Halloween Movie Marathon!
We love costume contests and and bags of candy, but one of our favorite parts of Halloween is the scary movies. When the sun sets and the wind picks up outside, there’s nothing quite like settling down with a big bowl of popcorn, turning the lights out and hitting play on a creepy movie. And while going to the video store to find a Blu-ray does have a certain charm, the selection of movies available for streaming these days means you can have your pick of literally hundreds of the scariest movies ever made. Watch them when you want, where you want. To help sort through the myriad choices, we picked out some of the best Halloween Movies on Netflix . So fire up the Roku or Apple TV, there’s something here for everyone in the family!
Watching with kids [G/PG]
This, of course, is a tricky situation to make recommendations for, and every parent is going to know what’s best for their kids. We’ll reference Common Sense Media’s age appropriateness rating (when available) for all of the kids and family flicks.
Curious George: A Halloween Boofest – Curious George and Bill go on a Halloween adventure to find the mysterious “No Noggin,” a scarecrow that’s been spooking the countryside. Common Sense Media rates it appropriate for ages 3 and up, with the story treating “spooky Halloween images (for example, ghosts and spiders) with gentle humor and a very mild “boo” factor.”
Hotel Transylvania 2 – Picking up seven years after the original movie, this sequel returns to the Transylvanian hotel, and a world that now knows monsters exist. The whole cast of kooky characters is there, including Mavis and Johnny’s new son, who may or may not have inherited his mother’s vampiric powers. There are no real scares, but a bit of rude humor so it’s suggested for ages 7 and up.
DreamWorks Spooky Stories & Spooky Stories 2 – These collections of animated shorts put everyone’s favorite Dreamworks characters into a series of spooky settings. Watch as Shrek and friends spend the night in Lord Farrquaad’s haunted castle, or see Susan Murphy and the monsters from Monsters vs Aliens take on mutant pumpkins from outer space. Common Sense Media rates it appropriate for ages 6+, saying “there are no worries for most kids, though very young ones might be frightened…”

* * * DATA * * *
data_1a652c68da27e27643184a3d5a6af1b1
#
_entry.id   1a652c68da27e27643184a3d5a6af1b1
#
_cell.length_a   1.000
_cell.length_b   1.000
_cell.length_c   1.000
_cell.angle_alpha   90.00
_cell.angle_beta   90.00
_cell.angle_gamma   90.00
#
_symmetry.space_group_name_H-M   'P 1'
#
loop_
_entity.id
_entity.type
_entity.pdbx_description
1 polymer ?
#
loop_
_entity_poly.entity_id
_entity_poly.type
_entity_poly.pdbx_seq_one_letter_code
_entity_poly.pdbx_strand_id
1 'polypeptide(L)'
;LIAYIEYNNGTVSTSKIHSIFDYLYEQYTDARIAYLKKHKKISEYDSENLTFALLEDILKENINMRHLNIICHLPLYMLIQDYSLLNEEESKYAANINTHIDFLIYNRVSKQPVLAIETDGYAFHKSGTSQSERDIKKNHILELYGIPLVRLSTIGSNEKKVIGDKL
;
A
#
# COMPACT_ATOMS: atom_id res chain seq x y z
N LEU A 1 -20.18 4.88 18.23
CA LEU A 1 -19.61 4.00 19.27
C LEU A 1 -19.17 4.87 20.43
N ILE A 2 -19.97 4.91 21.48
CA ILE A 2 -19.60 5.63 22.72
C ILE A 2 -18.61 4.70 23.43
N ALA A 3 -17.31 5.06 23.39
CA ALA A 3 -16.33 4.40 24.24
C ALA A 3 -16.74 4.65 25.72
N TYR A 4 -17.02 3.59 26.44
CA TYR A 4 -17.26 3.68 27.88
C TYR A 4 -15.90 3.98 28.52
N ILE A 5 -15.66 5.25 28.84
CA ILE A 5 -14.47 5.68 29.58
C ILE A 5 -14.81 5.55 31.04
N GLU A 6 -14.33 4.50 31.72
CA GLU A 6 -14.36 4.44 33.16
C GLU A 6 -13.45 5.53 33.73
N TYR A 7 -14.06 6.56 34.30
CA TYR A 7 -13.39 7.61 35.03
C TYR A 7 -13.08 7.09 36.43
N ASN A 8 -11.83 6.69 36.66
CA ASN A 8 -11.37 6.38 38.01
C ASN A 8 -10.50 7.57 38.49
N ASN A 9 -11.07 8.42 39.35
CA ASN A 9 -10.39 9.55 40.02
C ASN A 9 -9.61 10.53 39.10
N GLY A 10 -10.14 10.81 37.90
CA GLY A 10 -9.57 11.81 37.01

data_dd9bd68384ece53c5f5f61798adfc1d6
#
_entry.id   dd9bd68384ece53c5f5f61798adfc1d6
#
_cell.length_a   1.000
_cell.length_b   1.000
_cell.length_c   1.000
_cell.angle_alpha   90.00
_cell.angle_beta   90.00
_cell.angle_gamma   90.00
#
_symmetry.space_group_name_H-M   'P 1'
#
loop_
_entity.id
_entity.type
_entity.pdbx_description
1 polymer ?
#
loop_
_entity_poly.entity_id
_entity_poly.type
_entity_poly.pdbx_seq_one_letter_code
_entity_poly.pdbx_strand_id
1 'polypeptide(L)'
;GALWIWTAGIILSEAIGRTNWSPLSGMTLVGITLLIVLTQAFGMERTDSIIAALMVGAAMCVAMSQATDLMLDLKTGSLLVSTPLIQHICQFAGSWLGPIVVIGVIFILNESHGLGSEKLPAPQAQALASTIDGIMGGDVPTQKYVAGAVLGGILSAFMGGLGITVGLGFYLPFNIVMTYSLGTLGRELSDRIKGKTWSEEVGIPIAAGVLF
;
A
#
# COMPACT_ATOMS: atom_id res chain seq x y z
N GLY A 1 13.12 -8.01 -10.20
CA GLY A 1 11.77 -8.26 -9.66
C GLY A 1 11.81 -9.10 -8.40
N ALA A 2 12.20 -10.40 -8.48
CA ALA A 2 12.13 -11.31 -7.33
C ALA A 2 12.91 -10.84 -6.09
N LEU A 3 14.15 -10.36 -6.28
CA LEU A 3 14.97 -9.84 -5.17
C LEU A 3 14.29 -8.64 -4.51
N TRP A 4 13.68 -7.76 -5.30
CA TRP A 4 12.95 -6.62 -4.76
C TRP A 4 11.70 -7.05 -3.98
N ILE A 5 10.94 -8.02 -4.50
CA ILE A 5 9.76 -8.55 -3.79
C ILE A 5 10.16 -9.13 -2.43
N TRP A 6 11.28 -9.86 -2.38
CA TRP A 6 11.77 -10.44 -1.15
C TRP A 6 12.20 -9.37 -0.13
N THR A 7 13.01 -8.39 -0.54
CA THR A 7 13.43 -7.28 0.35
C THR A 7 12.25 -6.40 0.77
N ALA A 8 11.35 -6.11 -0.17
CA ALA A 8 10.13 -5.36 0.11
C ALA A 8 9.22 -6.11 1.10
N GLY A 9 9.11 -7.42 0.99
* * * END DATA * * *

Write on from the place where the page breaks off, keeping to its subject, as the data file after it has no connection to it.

Corpse Bride – From the mind of Tim Burton, this stop-motion musical is reminiscent of his iconic holiday hit The Nightmare Before Christmas. It follows the adventures of Victor, as he works to escape the netherworld and return to his beloved Victoria, just days before they’re set to be married. Suggested for ages 10+ due to some animated scares, Corpse Bride has an overall positive message.
Goosebumps – Based on the best-selling children’s horror fiction book series, this movie brings R.L. Stine’s literary monsters to life, literally. Jack Black stars as the author whose imaginary creatures escape from the book pages and descend on his Delaware hometown. Its up to his daughter and her friends to save the town from terror. Suggested for ages 9+ due to the variety of monsters and some “rude humor.”
The Boxtrolls – This beautiful, stop-motion animated fantasy film explores the world of trash-collecting trolls who live beneath the hill-top town of Cheesebridge. Though peaceful, the town fears them, and Lord Portley-Rind has set out to exterminate every one of them. Along with their friend, the human boy Eggs, the Boxtrolls must find a way to show the townspeople that they are peaceful. Nominated for an Academy Award for Best Animated Feature. Rated for ages 9+ due to “tense moments and a very unpleasant villain,” but filled with positive messages.
Jaws – The movie that made two chords strike fear in the hearts of beach-goers around the world. It turned forty last year, but thanks to Steven Spielberg’s tight directing, it still holds up as a stellar example of using suggestion to scare. So while there’s not much screen-time directly devoted to the beast, the movie is still filled with tense moments and a fair bit of blood. Officially rated PG, it would likely be a PG-13 by today’s standards.